(PRWEB UK) 22 April 2011
Hay fever and allergies are forcing millions of motorists to drive blind on Britain’s roads.
With pollen at its worst over coming months, sufferers could be driving more than nine million miles with their eyes shut, with a bad bout of sneezing seriously impairing driving.
More than one in four drivers (27%) suffer from hay fever, according to a new report by Halfords, with the most severely affected sneezing at least once a minute.
Police warn that drivers getting behind the wheel while suffering from hay fever could be prosecuted.
The Halfords study also revealed that 10% of drivers suffering from hay fever - which could equate to more than a million motorists - said they have been affected so badly that they have had to stop the car until the sneezing subsided. Added to this almost a third of drivers who suffer from hay fever (32%) admitted they had taken their eyes off the road while searching for tissues.
The research showed that 25% of drivers who suffer from hay fever think that their ability to drive is affected by their symptoms. Insurance companies figures estimate more than 2 million UK motorists have had an accident, near miss, or momentarily lost control of their car as a result of sneezing while driving.
A properly maintained air conditioning system can be a vital first line of defence for hay fever sufferers, according to Halfords Autocentres, as pollen filters can help guard against allergies. Around 80% of modern vehicles are now fitted with aircon systems, and to keep them working at their most efficient, pollen filters should be changed every 12 months during car servicing.
Rory Carlin, Marketing Director at Halfords Autocentres said: "Efficient air con systems can help screen out the pollen that causes hay fever but less than 2% of the cars we see have work carried out on their aircon – suggesting millions of cars have aircon systems that are working inefficiently. Motorists need to ensure they are serviced regularly. It’s a quick and easy check but it could save a great deal of misery.”
PC Steve Rounds, from the Central Motorway Police Group said: “Hay fever is an unfortunate condition that can cause violent sneezing and mean the sufferer closes their eyes temporarily. Watering eyes can also affect a driver’s vision.
“While I have every sympathy with sufferers, commencing a journey in such a state would certainly be irresponsible and could be held as an aggravating factor in any accident that led to a death or serious injury, turning a careless act into a dangerous one and exposing the driver to a charge of causing death by dangerous driving.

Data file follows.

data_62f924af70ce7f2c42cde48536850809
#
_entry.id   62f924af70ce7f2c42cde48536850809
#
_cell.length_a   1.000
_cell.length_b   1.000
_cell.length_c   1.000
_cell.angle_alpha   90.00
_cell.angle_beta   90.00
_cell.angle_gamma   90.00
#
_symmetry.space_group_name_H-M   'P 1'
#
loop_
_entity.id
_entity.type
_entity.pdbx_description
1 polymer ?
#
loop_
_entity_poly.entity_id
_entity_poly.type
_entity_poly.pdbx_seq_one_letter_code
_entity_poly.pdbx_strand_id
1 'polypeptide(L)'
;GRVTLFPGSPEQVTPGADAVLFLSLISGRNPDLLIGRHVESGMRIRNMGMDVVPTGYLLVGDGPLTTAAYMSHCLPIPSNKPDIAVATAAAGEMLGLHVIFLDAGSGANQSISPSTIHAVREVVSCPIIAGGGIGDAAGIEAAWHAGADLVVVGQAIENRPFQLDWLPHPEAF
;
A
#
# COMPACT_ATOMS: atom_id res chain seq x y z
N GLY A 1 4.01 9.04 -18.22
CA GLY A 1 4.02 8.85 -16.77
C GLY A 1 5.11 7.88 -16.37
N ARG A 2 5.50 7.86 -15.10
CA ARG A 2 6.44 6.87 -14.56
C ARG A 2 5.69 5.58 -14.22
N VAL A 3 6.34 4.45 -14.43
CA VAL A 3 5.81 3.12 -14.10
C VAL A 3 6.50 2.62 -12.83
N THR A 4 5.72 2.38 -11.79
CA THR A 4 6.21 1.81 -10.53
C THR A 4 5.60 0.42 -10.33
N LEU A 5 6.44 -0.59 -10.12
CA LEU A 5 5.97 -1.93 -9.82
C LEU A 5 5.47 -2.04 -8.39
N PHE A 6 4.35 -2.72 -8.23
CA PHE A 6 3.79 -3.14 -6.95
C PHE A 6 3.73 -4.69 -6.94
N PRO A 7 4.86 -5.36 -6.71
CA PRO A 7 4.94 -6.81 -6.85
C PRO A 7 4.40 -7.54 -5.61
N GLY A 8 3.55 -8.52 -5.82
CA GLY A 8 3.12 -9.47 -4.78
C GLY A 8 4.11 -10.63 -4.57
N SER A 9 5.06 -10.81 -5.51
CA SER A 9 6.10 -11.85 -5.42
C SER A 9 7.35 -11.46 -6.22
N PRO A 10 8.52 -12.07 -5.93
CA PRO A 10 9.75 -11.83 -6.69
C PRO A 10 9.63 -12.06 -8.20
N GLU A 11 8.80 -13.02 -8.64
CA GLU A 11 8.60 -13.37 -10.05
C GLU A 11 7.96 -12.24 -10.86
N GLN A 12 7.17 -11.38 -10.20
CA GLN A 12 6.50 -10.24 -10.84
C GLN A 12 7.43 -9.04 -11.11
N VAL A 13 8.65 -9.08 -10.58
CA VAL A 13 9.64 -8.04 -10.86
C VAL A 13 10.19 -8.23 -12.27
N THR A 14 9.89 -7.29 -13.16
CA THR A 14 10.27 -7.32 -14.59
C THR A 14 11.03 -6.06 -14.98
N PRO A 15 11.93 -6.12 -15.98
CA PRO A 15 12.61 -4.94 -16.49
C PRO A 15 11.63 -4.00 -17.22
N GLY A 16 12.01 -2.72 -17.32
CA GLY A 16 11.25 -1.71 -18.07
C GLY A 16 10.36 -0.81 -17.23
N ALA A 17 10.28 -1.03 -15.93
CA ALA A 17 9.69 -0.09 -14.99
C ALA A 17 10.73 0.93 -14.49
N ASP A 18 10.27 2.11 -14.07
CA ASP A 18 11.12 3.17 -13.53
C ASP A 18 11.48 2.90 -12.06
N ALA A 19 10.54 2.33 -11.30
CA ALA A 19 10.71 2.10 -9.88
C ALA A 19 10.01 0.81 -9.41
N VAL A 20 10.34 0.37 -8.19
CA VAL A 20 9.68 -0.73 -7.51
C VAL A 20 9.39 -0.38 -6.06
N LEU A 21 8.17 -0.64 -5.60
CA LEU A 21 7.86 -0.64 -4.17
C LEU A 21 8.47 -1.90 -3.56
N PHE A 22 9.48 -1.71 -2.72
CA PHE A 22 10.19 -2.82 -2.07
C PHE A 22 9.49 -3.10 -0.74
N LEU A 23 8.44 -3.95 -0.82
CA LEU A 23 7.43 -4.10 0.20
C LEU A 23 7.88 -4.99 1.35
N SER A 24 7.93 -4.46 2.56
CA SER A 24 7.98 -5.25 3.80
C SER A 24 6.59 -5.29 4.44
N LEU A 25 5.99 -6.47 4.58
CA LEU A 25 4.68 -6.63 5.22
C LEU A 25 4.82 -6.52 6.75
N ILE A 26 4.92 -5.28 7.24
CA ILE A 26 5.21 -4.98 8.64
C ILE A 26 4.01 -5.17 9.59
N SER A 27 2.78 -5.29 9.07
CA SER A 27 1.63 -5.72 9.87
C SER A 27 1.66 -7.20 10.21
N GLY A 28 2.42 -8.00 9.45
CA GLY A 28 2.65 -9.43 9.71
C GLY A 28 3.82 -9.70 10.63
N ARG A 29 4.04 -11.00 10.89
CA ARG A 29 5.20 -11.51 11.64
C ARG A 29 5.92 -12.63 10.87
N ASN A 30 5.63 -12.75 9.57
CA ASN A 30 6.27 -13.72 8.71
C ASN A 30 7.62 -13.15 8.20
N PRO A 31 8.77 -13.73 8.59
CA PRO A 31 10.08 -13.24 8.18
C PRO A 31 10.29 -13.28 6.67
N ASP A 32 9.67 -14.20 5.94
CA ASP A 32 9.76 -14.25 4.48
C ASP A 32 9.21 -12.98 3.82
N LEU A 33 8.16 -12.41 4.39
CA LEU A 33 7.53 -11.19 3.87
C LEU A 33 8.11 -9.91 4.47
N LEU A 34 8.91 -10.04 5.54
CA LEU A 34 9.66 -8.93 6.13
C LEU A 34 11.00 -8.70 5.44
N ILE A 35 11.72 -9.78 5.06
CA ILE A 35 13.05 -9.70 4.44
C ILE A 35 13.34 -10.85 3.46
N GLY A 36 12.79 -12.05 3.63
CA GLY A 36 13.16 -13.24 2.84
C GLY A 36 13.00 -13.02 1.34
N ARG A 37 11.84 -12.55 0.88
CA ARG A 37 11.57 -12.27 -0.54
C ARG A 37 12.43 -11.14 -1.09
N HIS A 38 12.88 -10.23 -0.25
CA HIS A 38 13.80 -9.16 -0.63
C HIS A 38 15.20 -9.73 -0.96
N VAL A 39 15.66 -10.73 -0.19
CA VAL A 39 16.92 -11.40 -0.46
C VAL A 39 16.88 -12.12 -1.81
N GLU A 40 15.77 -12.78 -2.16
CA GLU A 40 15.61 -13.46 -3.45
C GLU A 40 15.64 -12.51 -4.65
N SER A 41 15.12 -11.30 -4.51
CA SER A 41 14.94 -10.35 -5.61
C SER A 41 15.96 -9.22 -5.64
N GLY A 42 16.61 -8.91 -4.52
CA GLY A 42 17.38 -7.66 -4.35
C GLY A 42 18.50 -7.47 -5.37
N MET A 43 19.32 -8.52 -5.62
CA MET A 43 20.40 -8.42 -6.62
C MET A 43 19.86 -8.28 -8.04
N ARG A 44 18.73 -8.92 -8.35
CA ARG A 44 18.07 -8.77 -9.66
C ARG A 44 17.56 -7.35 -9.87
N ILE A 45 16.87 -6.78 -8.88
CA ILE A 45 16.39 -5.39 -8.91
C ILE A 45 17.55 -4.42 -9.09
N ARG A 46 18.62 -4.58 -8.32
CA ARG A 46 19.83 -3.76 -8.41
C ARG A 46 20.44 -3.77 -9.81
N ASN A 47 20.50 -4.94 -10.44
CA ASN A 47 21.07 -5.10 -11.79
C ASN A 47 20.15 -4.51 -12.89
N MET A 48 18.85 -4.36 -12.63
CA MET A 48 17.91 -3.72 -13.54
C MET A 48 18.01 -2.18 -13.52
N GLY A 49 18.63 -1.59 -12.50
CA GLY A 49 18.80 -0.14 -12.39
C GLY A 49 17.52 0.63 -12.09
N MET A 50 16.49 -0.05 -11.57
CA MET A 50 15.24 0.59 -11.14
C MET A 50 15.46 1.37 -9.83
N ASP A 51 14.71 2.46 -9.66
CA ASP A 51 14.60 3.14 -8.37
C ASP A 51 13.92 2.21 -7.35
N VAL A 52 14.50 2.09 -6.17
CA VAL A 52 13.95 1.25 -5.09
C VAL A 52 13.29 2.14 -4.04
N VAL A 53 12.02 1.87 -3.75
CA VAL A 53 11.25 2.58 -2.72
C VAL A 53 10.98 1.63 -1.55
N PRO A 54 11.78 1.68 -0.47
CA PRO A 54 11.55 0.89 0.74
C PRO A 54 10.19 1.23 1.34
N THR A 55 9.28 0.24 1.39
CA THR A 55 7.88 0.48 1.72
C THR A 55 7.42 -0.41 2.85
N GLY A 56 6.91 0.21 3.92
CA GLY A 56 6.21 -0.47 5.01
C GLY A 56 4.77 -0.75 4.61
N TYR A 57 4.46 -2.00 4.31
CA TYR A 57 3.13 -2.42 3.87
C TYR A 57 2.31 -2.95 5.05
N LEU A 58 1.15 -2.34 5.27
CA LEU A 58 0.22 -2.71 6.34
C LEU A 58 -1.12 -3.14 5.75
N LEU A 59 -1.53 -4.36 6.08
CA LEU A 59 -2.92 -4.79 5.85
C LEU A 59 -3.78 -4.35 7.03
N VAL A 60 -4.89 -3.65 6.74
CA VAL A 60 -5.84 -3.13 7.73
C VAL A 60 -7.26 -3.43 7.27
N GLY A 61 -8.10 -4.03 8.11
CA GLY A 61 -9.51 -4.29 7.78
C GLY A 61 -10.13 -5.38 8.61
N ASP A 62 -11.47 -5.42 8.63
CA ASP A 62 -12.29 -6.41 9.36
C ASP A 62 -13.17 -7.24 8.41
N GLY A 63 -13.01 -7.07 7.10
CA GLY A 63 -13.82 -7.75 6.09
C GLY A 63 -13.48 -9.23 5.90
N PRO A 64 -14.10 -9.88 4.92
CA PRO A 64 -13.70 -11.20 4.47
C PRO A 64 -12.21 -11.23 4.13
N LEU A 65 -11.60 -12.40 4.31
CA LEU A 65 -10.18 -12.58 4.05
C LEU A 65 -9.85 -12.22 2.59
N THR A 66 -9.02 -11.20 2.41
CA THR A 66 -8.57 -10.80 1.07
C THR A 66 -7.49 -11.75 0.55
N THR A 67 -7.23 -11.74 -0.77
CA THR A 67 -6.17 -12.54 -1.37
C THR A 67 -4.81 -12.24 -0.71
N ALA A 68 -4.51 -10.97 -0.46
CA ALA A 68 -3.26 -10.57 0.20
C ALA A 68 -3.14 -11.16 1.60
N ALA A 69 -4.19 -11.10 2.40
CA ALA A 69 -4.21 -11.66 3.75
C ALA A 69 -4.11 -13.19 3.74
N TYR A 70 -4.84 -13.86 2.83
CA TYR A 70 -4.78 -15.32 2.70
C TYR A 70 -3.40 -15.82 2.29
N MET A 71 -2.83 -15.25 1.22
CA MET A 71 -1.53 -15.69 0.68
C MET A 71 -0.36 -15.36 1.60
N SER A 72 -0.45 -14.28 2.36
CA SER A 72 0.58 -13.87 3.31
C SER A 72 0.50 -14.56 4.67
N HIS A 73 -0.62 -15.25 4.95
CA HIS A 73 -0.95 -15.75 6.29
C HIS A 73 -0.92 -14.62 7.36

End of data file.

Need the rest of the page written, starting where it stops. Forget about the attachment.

“Something else to consider with hay fever is the medication taken to combat it. There’s the obvious effect of drowsiness and this will be highlighted on the packaging with specific warnings.”
Young motorists are more at risk from hay fever which affects almost one in two drivers aged 18 – 25, compared to 20% of motorists aged 50 and over.
Twice as many people suffer from hay fever today, compared with 20 years ago and some allergy experts predict the number of sufferers could triple over the next two decades.
HALFORDS TIPS FOR DRIVERS WITH HAY FEVER:
- If you take medication to ease your symptoms make sure it does not cause drowsiness
- If you are suffering particularly badly get someone else to drive.
- Find out if pollen filters are available for your make of car and have them changed and checked regularly
- Keep a supply of tissues close at hand so you do not have to look away from the road to find them
- Slow down and increase the distance from the car in front if you are about to sneeze
- Wear wrap around sunglasses to prevent irritation of your eyes and to block out bright sun
- Close windows and air vents to reduce pollen grains in the car
- Ensure carpets and car mats are regularly vacuumedin summer to remove dust and pollen
Notes to Editors:
- The law states that the use of ANY drug by a driver that affects their ability to drive is an offence of driving a vehicle on a road whilst unfit through drugs contrary to section 4(1) of the Road Traffic Act 1988 and Schedule 2 to the Road Traffic Offenders Act 1988. If a person is rendered unfit to drive because they have taken hay fever medication or some other everyday drug, then they commit the same offence as if they had taken cannabis or cocaine etc
- Average duration eyes are closed when sneezing is 0.5 sec
Halfords has rebranded the chain of 240 Halfords Autocentres, formerly Nationwide Autocentres, which offer car servicing, tyres and MOTs in its distinctive orange and black branding. The network will be 400 strong within five years, creating 1,000 new jobs. For more information visit: http://www.halfordsautocentres.com/.